I have, with some sense of pathetic entitlement, long considered Father’s Day the Great Afterthought in the American holiday calendar. The week before Mother’s Day, I’m down on my knees, begging my sons to do something nice for their mother; I will be held accountable for all their failings.
Father’s Day is different.
It seems Scotts Lawn Products is the only group of people really excited that there is a special day just for me.
Perhaps, towards the end of the day, I will be handed a folded-over piece of white paper – a hastily scribbled note with a no.4 accounting pencil.
Or – something maybe you’ve received – a piece of clay, bearing the imprint of a body part of one of my children, reminding me that they will grow up and I will be sorry for all the unkindnesses I have done to them.
Or perhaps a book of tickets I can cash in at any time for things I like to do: “Take me to the ice cream store” “Take me to the movie” “Take me for a piece of pizza”.
Still, I understood where I fit – until a couple of years ago when my younger son returned from college sometime early in May. I thought this was a little early for him to be back on our meal plan, but, hey, I was happy to see him.
Not so happy to see his clothes.
A whole year of unwashed clothes (this deserves a whole essay by itself, but…) appeared in his room. A mountain of sullied laundry. I couldn’t even see if he was in his bed, which he was most of the daytime hours.
I have always tried to ignore what my sons’ rooms look like – it is a losing battle, and you have to pick ones you have a chance of winning. But the clothes had that sickening sweet smell of fermented testosterone – it spread throughout the second floor and began to make its way down the stairs.
“What are you cooking?” friends would ask.
“You don’t want to know,” I said.
The clothes also began to grow, or move, or something. I found themselves insinuating themselves into the hallway. They looked like they were headed for our bedroom. If they joined with mine, there would be real trouble. And it would be my fault.
So after a week or two I asked him if he might clean them up.
“Sure, Dad, yeah, right,” he said.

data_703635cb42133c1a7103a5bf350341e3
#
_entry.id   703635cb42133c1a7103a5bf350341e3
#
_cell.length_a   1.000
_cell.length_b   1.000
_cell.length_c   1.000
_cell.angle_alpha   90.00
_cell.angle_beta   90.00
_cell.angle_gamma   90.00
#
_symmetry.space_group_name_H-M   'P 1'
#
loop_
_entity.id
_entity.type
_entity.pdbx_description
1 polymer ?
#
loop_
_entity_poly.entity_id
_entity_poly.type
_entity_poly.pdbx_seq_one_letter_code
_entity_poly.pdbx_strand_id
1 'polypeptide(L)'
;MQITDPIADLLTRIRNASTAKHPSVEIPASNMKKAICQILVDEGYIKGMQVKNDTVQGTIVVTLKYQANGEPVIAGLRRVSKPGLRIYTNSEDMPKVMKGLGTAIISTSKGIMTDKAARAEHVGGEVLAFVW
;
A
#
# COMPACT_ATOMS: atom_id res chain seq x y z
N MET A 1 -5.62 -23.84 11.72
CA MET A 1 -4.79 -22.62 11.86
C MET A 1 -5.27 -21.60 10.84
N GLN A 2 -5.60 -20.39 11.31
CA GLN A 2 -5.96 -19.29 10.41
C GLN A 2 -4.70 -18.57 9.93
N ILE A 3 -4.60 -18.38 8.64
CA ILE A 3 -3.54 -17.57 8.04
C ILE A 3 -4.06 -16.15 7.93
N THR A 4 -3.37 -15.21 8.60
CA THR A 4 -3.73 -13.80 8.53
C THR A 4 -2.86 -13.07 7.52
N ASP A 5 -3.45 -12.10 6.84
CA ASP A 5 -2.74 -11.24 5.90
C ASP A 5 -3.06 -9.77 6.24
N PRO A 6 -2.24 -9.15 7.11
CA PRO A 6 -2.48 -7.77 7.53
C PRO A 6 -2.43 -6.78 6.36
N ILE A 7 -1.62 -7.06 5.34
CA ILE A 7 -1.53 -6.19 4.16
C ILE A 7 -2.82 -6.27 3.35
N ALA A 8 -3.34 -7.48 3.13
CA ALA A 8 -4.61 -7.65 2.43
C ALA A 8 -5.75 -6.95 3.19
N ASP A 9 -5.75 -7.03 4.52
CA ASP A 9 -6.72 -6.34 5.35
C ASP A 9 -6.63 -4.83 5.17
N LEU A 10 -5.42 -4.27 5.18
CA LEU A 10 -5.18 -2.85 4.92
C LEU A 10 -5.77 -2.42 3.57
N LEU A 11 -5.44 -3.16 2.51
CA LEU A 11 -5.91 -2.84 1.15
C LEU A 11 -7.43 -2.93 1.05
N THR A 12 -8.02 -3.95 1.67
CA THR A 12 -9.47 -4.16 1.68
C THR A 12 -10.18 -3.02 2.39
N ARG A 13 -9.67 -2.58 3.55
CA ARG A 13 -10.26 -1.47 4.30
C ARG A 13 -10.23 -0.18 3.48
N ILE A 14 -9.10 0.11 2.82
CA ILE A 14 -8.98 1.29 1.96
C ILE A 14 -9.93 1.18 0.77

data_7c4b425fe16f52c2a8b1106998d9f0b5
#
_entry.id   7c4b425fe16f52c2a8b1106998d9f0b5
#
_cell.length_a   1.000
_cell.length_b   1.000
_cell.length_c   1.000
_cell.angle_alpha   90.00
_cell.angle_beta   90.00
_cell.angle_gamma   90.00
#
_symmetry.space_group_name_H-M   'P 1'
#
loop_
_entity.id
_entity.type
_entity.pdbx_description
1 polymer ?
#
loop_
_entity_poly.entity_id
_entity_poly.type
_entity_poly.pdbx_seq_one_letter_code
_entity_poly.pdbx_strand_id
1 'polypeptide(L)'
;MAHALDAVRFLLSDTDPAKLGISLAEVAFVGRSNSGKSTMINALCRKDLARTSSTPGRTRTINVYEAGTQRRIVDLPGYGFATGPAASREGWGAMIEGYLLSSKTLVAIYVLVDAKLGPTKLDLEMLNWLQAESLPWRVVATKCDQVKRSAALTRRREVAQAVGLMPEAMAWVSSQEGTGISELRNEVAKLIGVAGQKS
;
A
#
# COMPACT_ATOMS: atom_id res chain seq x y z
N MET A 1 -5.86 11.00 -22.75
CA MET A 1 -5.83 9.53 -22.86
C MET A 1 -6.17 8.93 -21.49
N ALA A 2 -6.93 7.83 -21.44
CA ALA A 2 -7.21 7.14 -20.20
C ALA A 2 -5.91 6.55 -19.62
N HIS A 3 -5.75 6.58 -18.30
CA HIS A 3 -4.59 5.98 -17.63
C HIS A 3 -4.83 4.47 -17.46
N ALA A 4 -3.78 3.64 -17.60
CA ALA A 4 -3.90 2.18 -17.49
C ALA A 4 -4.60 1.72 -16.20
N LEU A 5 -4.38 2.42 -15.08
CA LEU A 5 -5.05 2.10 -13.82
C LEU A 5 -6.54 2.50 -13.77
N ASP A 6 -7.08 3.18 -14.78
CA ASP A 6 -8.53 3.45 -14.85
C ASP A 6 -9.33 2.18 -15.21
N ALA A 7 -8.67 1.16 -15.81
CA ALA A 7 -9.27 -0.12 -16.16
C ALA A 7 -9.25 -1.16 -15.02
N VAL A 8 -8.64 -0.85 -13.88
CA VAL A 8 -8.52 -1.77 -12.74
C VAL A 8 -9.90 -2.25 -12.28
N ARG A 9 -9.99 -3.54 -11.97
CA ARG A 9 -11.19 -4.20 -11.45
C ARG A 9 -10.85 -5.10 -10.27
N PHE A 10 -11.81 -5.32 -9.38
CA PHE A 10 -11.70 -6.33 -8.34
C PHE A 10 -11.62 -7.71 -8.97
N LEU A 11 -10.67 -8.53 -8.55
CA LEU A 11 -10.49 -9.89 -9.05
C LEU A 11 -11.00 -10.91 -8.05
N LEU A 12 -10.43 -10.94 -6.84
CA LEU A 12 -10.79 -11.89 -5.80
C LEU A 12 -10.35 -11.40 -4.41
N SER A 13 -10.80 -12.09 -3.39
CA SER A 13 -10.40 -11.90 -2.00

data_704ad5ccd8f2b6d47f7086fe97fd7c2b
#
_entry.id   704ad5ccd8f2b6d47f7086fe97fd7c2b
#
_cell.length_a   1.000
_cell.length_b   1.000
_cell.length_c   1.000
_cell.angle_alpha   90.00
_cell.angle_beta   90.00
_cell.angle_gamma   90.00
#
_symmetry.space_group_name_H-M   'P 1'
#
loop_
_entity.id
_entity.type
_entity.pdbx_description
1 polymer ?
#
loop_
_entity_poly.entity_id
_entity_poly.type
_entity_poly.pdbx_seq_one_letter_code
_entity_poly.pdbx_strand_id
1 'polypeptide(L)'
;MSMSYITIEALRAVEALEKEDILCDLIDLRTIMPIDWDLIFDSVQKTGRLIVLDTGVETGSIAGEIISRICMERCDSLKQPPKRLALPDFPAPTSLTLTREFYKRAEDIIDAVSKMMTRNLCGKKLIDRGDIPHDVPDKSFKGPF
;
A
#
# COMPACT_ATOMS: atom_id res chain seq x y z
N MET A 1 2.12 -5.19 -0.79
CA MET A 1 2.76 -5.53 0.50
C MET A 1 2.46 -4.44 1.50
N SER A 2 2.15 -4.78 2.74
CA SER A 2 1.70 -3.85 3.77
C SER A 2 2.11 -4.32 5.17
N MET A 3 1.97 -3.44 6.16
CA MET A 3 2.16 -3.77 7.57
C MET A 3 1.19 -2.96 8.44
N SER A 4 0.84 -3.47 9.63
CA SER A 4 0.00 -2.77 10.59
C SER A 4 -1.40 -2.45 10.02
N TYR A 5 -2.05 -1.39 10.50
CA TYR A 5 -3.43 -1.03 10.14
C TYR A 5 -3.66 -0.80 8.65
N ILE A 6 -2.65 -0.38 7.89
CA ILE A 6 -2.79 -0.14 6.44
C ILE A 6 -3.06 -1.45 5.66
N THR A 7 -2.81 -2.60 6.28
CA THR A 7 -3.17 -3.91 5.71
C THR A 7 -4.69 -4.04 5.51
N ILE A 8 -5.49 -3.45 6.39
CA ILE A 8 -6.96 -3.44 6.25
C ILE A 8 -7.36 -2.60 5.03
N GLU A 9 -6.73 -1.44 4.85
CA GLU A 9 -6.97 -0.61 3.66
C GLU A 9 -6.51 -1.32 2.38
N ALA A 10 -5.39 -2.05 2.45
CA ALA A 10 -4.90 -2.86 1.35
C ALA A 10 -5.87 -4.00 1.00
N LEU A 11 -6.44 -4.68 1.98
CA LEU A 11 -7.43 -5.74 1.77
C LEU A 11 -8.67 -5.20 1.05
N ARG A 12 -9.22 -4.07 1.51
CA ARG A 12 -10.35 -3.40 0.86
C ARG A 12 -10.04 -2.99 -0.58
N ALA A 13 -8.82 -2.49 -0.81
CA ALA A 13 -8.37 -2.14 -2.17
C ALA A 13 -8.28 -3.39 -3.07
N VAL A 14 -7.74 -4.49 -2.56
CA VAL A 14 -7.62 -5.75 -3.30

I asked again and again, always meeting with agreement but no action. I suspected I had returned to being background noise in his personal soundtrack – the typical position held by a parent’s desperate pleas.
Until I hatched an idea. Father’s Day was approaching!
“Hey, Dylan,” I said, trying to exorcise any whining that my voice might contain. “Maybe for Father’s Day, you could clean up your clothes. ”
“Sure, Dad, yeah, right,” he comforted.
Then, 11:30 pm on Father’s Day Eve (I know, I know – those words have never been spoken or written together before), Dylan woke me up out of sound sleep. He knelt by my bedside and shook my arm.
“Hey, Dad, don’t look out the window until the morning.”
“Don’t look out the window until the window until the morning.”
He left. Now I was wide-awake for hours, staring at the ceiling, wondering what diabolical thing lay out in my back yard.
The sun rises early on Father’s Day. I got out of bed and looked out the window onto our back lawn.
There they were. All of them. Pants. Socks. T-shirts. Sweat Shirts. Underwear. Spread across the back yard.
I forgot to mention Dylan is an artist. It was a public art installment. He had arranged them into words.
“Happy Pappy Day”
I was so touched. I told him so about 3:30 that afternoon when he got up.
“I’ve been planning it for a long time,” he said.
That evening at dinner, I asked him if he could gather the clothes up now.
“Sure, Dad, yeah, right,” he consoled me.
The art stayed there for three days, when I finally whined enough for me to exceed the signal to noise ratio occupied by background interference. He picked them up, muttering about his father under his breath. But even then, the message was there to remind me that he thinks of me, since the grass underneath the clothes had died. It had died and gone brown, either from lack of sunlight, or that sickening sweet odor of…oh, forget it.
Just one more caution to be careful what you wish for.
Happy Father’s Day.